By contrast, I can embed a YouTube video in Notion much like I can do this in WordPress:
I keep mentioning the WordPress editor. The reason for the comparisons is that I really like using the block editor to add different types of content to my posts and pages. It’s a remarkably flexible editor that gives anyone the ability to create some really interesting, and complex layouts, pretty easily.
Some of the other Notion features that I enjoy, and that I’d love to see in Evernote (or any similar service I use) include –
Support for Markdown;
The ability to link to individual blocks on a page;
The option to create a wide variety of page types, including simpler databases that I could refer back to later in other pages; and
Frankly, Notion is cheaper than Evernote (almost $20 a year cheaper relative to the Evernote Premium plan that I’m on).
I also like how easy it is to import my notebooks from Evernote into Notion. I ran a test import of my DnD notebook, and it generated a really handy index page with links to the individual “notes” (or sub-pages):
Room for improvement
All that said, moving to Notion isn’t an easy decision. For one thing, Notion lacks the powerful search features that Evernote has. Evernote will not only search your notes’ text, it also does OCR-based searches on your note attachments.
I also use the Evernote add-on for Gmail to quickly archive emails that I want to refer to down the line. I don’t see a similar option for Notion, or even an email address that I can forward emails to.
A small issue that I noticed is that I also can’t change the storage location for Notion on my Android device. I made the mistake of buying a phone with 32GB of storage, so space on the device is at a premium.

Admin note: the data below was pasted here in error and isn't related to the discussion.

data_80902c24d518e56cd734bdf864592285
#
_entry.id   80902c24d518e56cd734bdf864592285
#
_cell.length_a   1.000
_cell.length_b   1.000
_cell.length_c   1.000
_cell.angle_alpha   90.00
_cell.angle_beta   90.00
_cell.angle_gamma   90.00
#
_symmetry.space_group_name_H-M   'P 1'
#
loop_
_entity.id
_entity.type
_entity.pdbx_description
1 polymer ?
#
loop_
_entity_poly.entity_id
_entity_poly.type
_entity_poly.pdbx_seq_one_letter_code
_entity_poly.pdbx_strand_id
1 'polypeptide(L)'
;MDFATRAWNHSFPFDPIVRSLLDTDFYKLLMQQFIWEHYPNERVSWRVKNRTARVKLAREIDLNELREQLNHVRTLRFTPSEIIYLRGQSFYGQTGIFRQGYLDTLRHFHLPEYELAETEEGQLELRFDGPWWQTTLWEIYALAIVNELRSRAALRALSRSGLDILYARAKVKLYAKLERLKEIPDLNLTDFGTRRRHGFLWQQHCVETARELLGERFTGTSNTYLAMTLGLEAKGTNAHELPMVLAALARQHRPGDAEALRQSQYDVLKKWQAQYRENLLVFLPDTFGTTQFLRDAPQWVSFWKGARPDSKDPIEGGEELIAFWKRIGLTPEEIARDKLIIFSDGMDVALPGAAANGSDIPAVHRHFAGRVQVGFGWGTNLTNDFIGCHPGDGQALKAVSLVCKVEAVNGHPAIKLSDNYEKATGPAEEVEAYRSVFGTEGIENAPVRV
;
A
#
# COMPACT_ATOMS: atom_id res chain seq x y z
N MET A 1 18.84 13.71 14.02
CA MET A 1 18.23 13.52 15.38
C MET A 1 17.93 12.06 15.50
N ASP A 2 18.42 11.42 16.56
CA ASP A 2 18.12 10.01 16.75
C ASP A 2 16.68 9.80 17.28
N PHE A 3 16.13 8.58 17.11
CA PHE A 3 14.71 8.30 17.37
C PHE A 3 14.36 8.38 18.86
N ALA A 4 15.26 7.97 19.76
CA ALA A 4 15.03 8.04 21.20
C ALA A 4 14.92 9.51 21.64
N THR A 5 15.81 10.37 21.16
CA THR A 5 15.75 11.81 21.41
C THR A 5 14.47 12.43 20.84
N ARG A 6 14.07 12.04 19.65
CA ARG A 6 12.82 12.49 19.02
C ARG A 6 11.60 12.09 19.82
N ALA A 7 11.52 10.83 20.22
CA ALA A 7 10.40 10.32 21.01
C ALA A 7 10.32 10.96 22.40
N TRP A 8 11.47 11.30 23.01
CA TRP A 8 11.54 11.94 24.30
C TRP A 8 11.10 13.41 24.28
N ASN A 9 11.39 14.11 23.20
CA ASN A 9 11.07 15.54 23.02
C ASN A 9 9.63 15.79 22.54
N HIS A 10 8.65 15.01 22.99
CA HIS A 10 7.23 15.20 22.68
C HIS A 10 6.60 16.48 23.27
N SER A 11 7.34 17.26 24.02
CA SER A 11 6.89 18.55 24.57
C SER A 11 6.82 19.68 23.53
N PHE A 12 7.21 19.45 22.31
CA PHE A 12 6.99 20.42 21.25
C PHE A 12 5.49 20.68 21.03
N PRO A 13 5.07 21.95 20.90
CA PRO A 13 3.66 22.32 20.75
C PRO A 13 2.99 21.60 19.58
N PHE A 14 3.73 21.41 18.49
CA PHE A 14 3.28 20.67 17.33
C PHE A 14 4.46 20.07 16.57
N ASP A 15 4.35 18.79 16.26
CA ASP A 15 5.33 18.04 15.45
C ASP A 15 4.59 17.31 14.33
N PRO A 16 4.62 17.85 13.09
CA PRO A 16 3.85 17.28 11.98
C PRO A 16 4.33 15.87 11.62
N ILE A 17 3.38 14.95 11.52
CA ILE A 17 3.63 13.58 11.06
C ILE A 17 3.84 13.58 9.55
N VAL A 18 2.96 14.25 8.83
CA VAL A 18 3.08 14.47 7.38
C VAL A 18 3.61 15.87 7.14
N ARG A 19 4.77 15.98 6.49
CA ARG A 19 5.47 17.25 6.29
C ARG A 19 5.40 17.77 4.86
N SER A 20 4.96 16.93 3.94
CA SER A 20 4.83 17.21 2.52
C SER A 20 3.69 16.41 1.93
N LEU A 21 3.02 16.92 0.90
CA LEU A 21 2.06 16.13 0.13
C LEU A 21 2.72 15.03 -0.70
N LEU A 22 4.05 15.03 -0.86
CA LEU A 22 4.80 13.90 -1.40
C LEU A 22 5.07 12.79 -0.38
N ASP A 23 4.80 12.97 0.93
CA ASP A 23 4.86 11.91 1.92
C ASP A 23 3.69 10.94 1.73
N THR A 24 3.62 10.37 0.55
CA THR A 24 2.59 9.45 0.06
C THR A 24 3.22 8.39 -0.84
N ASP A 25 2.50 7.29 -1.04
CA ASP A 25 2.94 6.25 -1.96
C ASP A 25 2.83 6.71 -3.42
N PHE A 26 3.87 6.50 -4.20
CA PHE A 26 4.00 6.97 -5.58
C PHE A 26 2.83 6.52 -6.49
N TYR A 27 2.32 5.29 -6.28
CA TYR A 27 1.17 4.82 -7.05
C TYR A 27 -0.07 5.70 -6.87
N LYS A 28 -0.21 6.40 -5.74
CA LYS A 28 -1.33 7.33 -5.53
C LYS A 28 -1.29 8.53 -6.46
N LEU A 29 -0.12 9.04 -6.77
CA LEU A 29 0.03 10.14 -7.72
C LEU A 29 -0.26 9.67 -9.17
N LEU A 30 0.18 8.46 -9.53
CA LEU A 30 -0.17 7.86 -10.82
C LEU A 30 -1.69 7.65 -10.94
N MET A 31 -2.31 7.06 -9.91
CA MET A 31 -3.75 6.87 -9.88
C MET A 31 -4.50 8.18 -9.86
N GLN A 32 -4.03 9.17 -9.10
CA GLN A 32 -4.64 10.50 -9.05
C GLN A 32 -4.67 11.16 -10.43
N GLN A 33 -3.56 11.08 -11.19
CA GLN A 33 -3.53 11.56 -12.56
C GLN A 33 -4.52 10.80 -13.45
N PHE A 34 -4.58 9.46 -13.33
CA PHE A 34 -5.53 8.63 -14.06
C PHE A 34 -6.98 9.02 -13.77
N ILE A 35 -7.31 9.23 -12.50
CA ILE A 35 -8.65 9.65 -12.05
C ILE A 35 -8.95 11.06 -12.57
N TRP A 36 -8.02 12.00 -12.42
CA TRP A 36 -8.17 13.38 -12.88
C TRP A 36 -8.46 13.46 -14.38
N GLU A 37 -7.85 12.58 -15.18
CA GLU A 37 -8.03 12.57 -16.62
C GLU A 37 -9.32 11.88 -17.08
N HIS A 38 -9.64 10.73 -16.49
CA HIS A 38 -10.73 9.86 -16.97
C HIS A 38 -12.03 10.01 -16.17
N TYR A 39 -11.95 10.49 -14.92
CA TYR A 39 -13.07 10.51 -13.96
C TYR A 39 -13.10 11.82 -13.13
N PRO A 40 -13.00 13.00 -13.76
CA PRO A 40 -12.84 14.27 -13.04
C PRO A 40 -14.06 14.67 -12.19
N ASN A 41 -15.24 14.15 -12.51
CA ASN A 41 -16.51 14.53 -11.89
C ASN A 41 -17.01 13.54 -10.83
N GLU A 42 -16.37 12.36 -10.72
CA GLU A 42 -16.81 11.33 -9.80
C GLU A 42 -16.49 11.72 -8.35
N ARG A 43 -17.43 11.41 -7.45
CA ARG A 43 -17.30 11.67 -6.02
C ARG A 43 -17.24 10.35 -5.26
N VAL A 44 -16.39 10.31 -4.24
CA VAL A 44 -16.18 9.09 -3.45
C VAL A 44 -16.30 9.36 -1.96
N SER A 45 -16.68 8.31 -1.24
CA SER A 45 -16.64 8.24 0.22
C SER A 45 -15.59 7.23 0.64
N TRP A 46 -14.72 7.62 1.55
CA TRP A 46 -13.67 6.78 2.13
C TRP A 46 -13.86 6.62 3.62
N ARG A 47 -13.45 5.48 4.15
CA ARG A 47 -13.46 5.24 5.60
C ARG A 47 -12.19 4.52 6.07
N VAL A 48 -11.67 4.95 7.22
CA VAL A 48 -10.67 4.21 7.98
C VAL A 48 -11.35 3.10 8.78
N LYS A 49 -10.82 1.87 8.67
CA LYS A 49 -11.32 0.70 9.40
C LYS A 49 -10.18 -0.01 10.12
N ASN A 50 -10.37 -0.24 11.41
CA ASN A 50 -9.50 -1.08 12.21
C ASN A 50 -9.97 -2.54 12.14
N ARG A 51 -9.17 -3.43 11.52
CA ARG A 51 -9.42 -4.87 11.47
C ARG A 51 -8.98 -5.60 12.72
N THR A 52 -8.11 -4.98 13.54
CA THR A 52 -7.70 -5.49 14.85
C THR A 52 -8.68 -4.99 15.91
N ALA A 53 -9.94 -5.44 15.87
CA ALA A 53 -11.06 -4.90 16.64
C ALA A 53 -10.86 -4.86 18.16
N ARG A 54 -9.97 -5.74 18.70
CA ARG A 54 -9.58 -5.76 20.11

Not being able to move the app’s storage to the SD card on the phone is a challenge.
Can Notion replace Evernote (for me)?
Currently, I’m not sure. I still want to spend more time experimenting with Notion, and may use it to create my next DnD adventure as a sort of “real life” test.
The search feature limitation is, well, a limitation. I add PDFs to my notes because I want to reference them later. Many of them are already searchable, so not being able to tap into the text that’s there already isn’t ideal.
The speed at which many schools have closed, and kids and educators have had to switch to distance learning platforms have caused quite a bit of frustration, especially for parents overwhelmed with the sudden influx of messages.
Here’s a funny (and true) rant from an Israeli mother who found herself overwhelmed by the flood of messages on WhatsApp, and expectations from teachers that she (and we) be able to fill the gap left by in-person learning.
The Internet can be a tremendous distance learning platform. It just takes some planning to deliver a more rational, and accessible distance learning system.
I’ve been curious about the Brave browser for a little while now, and I’ve switched to Brave for any Chromium-based browser stuff I do (testing, browsing on sites that don’t support Firefox, and so on).
Specifically, the study examined the browsers’ sending of data—including unique identifiers and details related to typed URLs—that could be used to track users over time. The findings put the browsers into three categories with Brave getting the highest ranking, Chrome, Firefox, and Safari receiving a medium ranking, and Edge and Yandex lagging behind the rest.
One of the consequences of the coronavirus pandemic is that more people find themselves needing to work remotely after having worked in a more conventional office environment for most of their careers.
Shifting to remote work can be a little disconcerting. Fortunately there are substantial resources to help you work productively, remotely.
Automattic is a totally distributed company, and we have some expertise in how to make this work. As a starting point, take a look at these posts from members of our team: